My blogging friend Kathleen Duncan gave me a wonderful list of ideas this morning for future blog posts. Here’s her first one:
What counsel would you give to parents who just lost a child to illness or accident? What actions would you advise and what words would you not say?
I have never had to walk through this particular valley, so I’m not going to tell you that I understand.
I’m not going to tell you, “Your child is in a better place.”
I’m not going to tell you, “You’ll have other children.”
I’m not going to tell you, “Time heals all wounds.”
I’m going to do my very best to avoid all the cliches that have no meaning whatsoever when you are reeling from the loss of the most precious gift, the child made by the love between you and your grieving spouse.
I’m not going to ask how the mom is doing, but neglect to console the dad.
I’m not going to quote Romans 8:28 to you, even though I believe it is true.
I don’t think there is any advice that a grieving parent–and let’s not forget the grieving grandparents, siblings, aunts, uncles, and cousins–is able to hear early in the experience of such a dreadful loss.
So I’m going to keep all my wisdom to myself, and here’s what I will do:
I’m going to cry with the mourners.
I’m going to open my arms to them and hug them tight while they sob.
I’m going to tell them how deeply sorry I am for their loss.
I’m going to tell them, if I knew the child, that I will miss that child very much.
If I didn’t know the child (this happens when I’m counseling grieving parents) I will still tell them that I wish I had known their child.
I’m going to encourage them to tell the story of what happened, over and over again, as often as they need to repeat it.
I’m going to reassure them that God has not forsaken them. I will continue to do so as long as they are still feeling that God has deserted them.
Eventually, I will be able to tell them that grieving is a long and painful process; that they are not sinning or lacking in faith when they grieve so deeply; that they must allow themselves to grieve and not try to stuff it all down inside.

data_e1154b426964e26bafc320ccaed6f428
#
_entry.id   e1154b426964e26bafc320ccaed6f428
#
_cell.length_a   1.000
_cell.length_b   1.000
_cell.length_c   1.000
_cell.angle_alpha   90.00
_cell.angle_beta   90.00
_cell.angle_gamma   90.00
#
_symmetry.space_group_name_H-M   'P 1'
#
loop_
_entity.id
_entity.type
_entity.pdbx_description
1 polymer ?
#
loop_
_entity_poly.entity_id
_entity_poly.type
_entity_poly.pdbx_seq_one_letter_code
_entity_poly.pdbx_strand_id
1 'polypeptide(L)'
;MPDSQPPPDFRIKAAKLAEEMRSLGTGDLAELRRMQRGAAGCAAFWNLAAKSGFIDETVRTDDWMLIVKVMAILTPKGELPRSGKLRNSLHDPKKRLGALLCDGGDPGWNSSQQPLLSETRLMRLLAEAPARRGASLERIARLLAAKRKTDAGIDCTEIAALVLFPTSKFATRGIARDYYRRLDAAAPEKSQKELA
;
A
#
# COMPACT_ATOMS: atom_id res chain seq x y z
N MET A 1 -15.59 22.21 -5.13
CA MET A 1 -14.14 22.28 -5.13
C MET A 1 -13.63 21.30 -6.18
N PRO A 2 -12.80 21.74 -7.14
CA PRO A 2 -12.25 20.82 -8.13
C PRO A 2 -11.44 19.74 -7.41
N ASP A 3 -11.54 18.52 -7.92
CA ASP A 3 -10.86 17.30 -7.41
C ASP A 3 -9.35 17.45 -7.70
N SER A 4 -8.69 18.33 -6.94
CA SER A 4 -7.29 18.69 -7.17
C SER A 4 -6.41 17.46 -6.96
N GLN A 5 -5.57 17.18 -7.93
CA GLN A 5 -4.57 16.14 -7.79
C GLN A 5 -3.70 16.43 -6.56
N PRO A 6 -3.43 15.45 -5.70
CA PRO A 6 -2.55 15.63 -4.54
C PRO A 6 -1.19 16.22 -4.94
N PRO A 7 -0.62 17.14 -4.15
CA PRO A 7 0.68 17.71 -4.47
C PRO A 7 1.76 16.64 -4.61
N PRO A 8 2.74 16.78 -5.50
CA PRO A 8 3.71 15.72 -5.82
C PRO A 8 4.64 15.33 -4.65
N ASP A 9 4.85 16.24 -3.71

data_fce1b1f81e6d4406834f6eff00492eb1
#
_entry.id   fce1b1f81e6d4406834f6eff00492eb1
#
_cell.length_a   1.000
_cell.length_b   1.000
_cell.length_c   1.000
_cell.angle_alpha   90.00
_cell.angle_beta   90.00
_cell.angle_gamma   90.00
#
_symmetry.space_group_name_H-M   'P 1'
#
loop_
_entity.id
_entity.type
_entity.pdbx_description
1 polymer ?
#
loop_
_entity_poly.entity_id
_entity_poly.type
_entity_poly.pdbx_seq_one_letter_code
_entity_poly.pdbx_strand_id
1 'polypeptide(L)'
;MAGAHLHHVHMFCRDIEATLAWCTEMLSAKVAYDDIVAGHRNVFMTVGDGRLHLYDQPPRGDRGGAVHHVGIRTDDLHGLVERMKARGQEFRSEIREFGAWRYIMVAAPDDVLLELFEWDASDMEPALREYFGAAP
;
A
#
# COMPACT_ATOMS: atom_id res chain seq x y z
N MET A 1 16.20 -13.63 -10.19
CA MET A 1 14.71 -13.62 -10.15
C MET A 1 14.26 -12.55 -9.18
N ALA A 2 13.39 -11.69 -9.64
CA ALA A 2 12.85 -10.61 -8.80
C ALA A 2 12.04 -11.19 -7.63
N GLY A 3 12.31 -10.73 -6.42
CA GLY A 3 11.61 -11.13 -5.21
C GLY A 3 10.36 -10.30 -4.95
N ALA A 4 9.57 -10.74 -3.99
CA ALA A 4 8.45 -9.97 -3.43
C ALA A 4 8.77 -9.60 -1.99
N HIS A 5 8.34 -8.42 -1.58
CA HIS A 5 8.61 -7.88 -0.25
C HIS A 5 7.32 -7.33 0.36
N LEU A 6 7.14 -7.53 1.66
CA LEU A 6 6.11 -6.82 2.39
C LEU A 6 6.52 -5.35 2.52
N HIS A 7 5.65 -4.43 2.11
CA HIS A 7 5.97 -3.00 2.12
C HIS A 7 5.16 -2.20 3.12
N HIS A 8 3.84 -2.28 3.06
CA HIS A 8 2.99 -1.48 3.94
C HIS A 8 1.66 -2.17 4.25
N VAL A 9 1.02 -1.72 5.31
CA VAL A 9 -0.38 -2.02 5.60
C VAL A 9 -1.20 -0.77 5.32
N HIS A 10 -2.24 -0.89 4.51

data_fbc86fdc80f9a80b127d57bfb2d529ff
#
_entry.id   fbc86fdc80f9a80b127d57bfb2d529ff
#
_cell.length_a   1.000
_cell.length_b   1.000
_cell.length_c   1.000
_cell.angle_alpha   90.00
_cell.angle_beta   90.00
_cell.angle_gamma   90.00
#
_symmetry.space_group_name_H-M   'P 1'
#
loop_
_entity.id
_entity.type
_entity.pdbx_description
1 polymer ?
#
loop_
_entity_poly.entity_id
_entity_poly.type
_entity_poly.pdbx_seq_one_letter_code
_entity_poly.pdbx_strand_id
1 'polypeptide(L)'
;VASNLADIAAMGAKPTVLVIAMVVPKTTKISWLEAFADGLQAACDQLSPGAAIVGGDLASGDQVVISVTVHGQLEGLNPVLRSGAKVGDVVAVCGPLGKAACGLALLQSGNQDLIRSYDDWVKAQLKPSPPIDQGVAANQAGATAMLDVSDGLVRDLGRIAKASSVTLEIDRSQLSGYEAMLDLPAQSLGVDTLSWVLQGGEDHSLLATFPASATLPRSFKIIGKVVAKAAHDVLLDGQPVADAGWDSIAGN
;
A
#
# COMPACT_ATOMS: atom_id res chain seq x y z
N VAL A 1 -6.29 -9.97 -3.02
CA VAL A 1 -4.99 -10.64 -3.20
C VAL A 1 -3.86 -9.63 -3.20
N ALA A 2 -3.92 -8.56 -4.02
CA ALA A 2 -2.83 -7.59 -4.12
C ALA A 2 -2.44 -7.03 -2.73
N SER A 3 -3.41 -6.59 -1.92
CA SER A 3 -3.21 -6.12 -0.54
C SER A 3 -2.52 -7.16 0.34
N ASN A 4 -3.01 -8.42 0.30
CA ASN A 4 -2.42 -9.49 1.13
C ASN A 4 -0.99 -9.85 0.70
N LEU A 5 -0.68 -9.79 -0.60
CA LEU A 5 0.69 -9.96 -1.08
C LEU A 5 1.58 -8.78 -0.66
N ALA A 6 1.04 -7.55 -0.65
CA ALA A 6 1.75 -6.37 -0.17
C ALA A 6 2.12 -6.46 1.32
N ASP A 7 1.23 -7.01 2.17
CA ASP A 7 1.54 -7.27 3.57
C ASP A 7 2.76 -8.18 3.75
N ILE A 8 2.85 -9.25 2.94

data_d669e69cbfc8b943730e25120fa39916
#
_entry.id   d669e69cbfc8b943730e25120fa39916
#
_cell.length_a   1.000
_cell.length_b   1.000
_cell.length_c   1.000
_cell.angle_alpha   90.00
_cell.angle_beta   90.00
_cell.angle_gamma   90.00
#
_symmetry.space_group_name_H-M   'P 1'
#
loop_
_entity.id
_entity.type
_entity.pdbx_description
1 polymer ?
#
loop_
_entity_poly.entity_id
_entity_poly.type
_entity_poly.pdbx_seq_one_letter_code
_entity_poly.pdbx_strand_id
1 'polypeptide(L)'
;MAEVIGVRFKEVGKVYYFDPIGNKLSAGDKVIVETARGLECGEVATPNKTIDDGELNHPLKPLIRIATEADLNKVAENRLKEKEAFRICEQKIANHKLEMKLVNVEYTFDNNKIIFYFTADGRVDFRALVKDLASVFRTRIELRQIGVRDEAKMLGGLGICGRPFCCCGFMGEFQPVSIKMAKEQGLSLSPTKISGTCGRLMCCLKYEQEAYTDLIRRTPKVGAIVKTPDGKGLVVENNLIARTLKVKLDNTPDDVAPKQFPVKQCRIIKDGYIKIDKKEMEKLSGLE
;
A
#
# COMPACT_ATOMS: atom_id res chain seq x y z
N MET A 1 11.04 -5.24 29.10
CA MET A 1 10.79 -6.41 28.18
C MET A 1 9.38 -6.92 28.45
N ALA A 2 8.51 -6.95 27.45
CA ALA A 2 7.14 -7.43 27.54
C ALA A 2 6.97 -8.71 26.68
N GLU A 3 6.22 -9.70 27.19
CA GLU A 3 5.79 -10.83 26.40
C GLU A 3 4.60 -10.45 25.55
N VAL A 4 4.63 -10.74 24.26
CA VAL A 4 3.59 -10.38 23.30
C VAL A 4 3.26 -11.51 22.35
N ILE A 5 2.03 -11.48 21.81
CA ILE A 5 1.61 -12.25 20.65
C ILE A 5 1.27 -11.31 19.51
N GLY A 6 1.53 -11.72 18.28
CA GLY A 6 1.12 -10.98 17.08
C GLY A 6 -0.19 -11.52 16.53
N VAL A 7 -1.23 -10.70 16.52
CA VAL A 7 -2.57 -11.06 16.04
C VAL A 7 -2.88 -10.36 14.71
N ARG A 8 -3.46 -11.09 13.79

I’m going to tell them that when when well-meaning but ignorant folks say hurtful things, they are not required to smile and say thank you.
They are going to feel some degree of guilt, whether or not there was a single thing they could have done to prevent their loss. I’m going to remind them that they are not to blame. A zillion times, if that’s what it takes.
I’m going to look at their pictures, listen to their stories about how bright beautiful and amazing their child was. I’m going to nod and smile and allow my own tears to fall because I’m a mother, too, and we all think our own kids are the brightest and the best.
When the time is right and they are beginning to be able to hear, I will share all the scriptures I know about peace and comfort and the great love and compassion of God.
I will not be impatient when they return to some stage of grief that they have already been through.
I will tell them that what they are experiencing is normal. Normal is a word I use a lot when I’m counseling grief-stricken people.
I will try to remember that grief-stricken is just as awful as it sounds. Beaten down, overwhelmed, knocked senseless with grief. They don’t need to be told to be strong for their other children. They don’t need to be told to be strong for anyone. They need people to be strong for them.
I will not criticize them for the depression they may experience. It is not a sin for a believer to experience depression.
No, it is NOT! You will do more harm than you can imagine if you tell a grieving parent that depression is just a sin problem. Please just be quiet if that’s all you can think of to say. And I pray it never happens to you, because you will not survive it.
The loss of a child is, in my opinion and observation, the hardest loss to endure. It is out of sequence. A child is not supposed to die before its parents do. This goes for miscarriages too, by the way. It’s the loss of a child, and the parents will need to grieve.
Don’t get in their way.